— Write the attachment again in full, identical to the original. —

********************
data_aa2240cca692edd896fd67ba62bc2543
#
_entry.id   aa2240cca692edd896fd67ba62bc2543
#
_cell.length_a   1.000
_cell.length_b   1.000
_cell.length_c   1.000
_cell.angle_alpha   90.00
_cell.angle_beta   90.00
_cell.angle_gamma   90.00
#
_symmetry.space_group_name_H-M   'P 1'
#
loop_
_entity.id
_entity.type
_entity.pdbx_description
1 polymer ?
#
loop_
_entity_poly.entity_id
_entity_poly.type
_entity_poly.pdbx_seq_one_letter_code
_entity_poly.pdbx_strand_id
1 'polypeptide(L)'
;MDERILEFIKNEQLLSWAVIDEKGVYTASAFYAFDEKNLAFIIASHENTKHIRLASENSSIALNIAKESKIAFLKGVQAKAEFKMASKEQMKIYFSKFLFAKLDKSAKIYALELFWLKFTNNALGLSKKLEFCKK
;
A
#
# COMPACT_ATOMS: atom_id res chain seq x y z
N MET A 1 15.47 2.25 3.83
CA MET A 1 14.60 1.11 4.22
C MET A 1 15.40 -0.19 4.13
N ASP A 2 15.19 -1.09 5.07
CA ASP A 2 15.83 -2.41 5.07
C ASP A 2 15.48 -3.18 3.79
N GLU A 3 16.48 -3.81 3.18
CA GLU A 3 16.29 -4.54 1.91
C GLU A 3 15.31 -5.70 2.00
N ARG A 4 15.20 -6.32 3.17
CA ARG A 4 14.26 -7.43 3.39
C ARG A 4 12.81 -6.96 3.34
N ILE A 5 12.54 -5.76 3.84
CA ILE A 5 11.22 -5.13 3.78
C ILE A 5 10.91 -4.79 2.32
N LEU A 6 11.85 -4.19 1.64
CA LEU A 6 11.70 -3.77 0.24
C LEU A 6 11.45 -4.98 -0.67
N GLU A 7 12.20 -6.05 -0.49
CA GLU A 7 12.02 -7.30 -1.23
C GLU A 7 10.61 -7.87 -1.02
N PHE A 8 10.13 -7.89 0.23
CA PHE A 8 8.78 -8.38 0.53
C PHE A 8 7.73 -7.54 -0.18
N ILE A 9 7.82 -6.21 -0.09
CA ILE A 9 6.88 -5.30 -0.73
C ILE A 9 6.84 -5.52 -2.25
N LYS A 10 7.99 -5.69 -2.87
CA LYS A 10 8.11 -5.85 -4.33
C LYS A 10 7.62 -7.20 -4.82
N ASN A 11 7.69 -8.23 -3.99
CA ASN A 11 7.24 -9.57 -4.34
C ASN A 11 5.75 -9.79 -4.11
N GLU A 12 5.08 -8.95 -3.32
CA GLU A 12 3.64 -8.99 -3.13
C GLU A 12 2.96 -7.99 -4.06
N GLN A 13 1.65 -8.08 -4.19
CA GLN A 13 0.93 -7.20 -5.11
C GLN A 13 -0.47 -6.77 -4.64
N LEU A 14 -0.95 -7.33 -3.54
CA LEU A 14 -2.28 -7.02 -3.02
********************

data_aa2240cca692edd896fd67ba62bc2543
#
_entry.id   aa2240cca692edd896fd67ba62bc2543
#
_cell.length_a   1.000
_cell.length_b   1.000
_cell.length_c   1.000
_cell.angle_alpha   90.00
_cell.angle_beta   90.00
_cell.angle_gamma   90.00
#
_symmetry.space_group_name_H-M   'P 1'
#
loop_
_entity.id
_entity.type
_entity.pdbx_description
1 polymer ?
#
loop_
_entity_poly.entity_id
_entity_poly.type
_entity_poly.pdbx_seq_one_letter_code
_entity_poly.pdbx_strand_id
1 'polypeptide(L)'
;MDERILEFIKNEQLLSWAVIDEKGVYTASAFYAFDEKNLAFIIASHENTKHIRLASENSSIALNIAKESKIAFLKGVQAKAEFKMASKEQMKIYFSKFLFAKLDKSAKIYALELFWLKFTNNALGLSKKLEFCKK
;
A
#
# COMPACT_ATOMS: atom_id res chain seq x y z
N MET A 1 15.47 2.25 3.83
CA MET A 1 14.60 1.11 4.22
C MET A 1 15.40 -0.19 4.13
N ASP A 2 15.19 -1.09 5.07
CA ASP A 2 15.83 -2.41 5.07
C ASP A 2 15.48 -3.18 3.79
N GLU A 3 16.48 -3.81 3.18
CA GLU A 3 16.29 -4.54 1.91
C GLU A 3 15.31 -5.70 2.00
N ARG A 4 15.20 -6.32 3.17
CA ARG A 4 14.26 -7.43 3.39
C ARG A 4 12.81 -6.96 3.34
N ILE A 5 12.54 -5.76 3.84
CA ILE A 5 11.22 -5.13 3.78
C ILE A 5 10.91 -4.79 2.32
N LEU A 6 11.85 -4.19 1.64
CA LEU A 6 11.70 -3.77 0.24
C LEU A 6 11.45 -4.98 -0.67
N GLU A 7 12.20 -6.05 -0.49
CA GLU A 7 12.02 -7.30 -1.23
C GLU A 7 10.61 -7.87 -1.02
N PHE A 8 10.13 -7.89 0.23
CA PHE A 8 8.78 -8.38 0.53
C PHE A 8 7.73 -7.54 -0.18
N ILE A 9 7.82 -6.21 -0.09
CA ILE A 9 6.88 -5.30 -0.73
C ILE A 9 6.84 -5.52 -2.25
N LYS A 10 7.99 -5.69 -2.87
CA LYS A 10 8.11 -5.85 -4.33
C LYS A 10 7.62 -7.20 -4.82
N ASN A 11 7.69 -8.23 -3.99
CA ASN A 11 7.24 -9.57 -4.34
C ASN A 11 5.75 -9.79 -4.11
N GLU A 12 5.08 -8.95 -3.32
CA GLU A 12 3.64 -8.99 -3.13
C GLU A 12 2.96 -7.99 -4.06
N GLN A 13 1.65 -8.08 -4.19
CA GLN A 13 0.93 -7.20 -5.11
C GLN A 13 -0.47 -6.77 -4.64
N LEU A 14 -0.95 -7.33 -3.54
CA LEU A 14 -2.28 -7.02 -3.02